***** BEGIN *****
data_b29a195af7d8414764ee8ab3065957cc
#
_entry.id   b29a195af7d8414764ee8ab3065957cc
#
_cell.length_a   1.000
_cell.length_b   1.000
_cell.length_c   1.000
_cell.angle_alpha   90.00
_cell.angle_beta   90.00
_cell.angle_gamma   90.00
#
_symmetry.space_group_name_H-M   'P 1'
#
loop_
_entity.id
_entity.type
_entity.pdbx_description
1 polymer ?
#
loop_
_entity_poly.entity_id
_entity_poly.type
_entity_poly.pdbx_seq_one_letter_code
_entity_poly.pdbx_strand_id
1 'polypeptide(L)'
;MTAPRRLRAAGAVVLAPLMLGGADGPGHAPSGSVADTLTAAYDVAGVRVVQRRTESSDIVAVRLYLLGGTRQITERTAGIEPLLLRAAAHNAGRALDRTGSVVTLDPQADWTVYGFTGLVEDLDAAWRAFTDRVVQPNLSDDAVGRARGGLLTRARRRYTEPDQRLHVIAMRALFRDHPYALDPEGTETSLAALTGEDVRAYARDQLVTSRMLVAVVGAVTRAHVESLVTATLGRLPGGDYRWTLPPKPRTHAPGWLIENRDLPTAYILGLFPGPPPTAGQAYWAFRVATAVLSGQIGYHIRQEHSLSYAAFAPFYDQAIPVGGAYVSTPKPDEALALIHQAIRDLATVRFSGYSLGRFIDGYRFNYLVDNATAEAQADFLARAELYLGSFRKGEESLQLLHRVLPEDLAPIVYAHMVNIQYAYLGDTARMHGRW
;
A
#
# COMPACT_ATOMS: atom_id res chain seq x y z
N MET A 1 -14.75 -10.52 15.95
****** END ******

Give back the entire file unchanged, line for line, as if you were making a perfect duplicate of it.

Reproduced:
data_b29a195af7d8414764ee8ab3065957cc
#
_entry.id   b29a195af7d8414764ee8ab3065957cc
#
_cell.length_a   1.000
_cell.length_b   1.000
_cell.length_c   1.000
_cell.angle_alpha   90.00
_cell.angle_beta   90.00
_cell.angle_gamma   90.00
#
_symmetry.space_group_name_H-M   'P 1'
#
loop_
_entity.id
_entity.type
_entity.pdbx_description
1 polymer ?
#
loop_
_entity_poly.entity_id
_entity_poly.type
_entity_poly.pdbx_seq_one_letter_code
_entity_poly.pdbx_strand_id
1 'polypeptide(L)'
;MTAPRRLRAAGAVVLAPLMLGGADGPGHAPSGSVADTLTAAYDVAGVRVVQRRTESSDIVAVRLYLLGGTRQITERTAGIEPLLLRAAAHNAGRALDRTGSVVTLDPQADWTVYGFTGLVEDLDAAWRAFTDRVVQPNLSDDAVGRARGGLLTRARRRYTEPDQRLHVIAMRALFRDHPYALDPEGTETSLAALTGEDVRAYARDQLVTSRMLVAVVGAVTRAHVESLVTATLGRLPGGDYRWTLPPKPRTHAPGWLIENRDLPTAYILGLFPGPPPTAGQAYWAFRVATAVLSGQIGYHIRQEHSLSYAAFAPFYDQAIPVGGAYVSTPKPDEALALIHQAIRDLATVRFSGYSLGRFIDGYRFNYLVDNATAEAQADFLARAELYLGSFRKGEESLQLLHRVLPEDLAPIVYAHMVNIQYAYLGDTARMHGRW
;
A
#
# COMPACT_ATOMS: atom_id res chain seq x y z
N MET A 1 -14.75 -10.52 15.95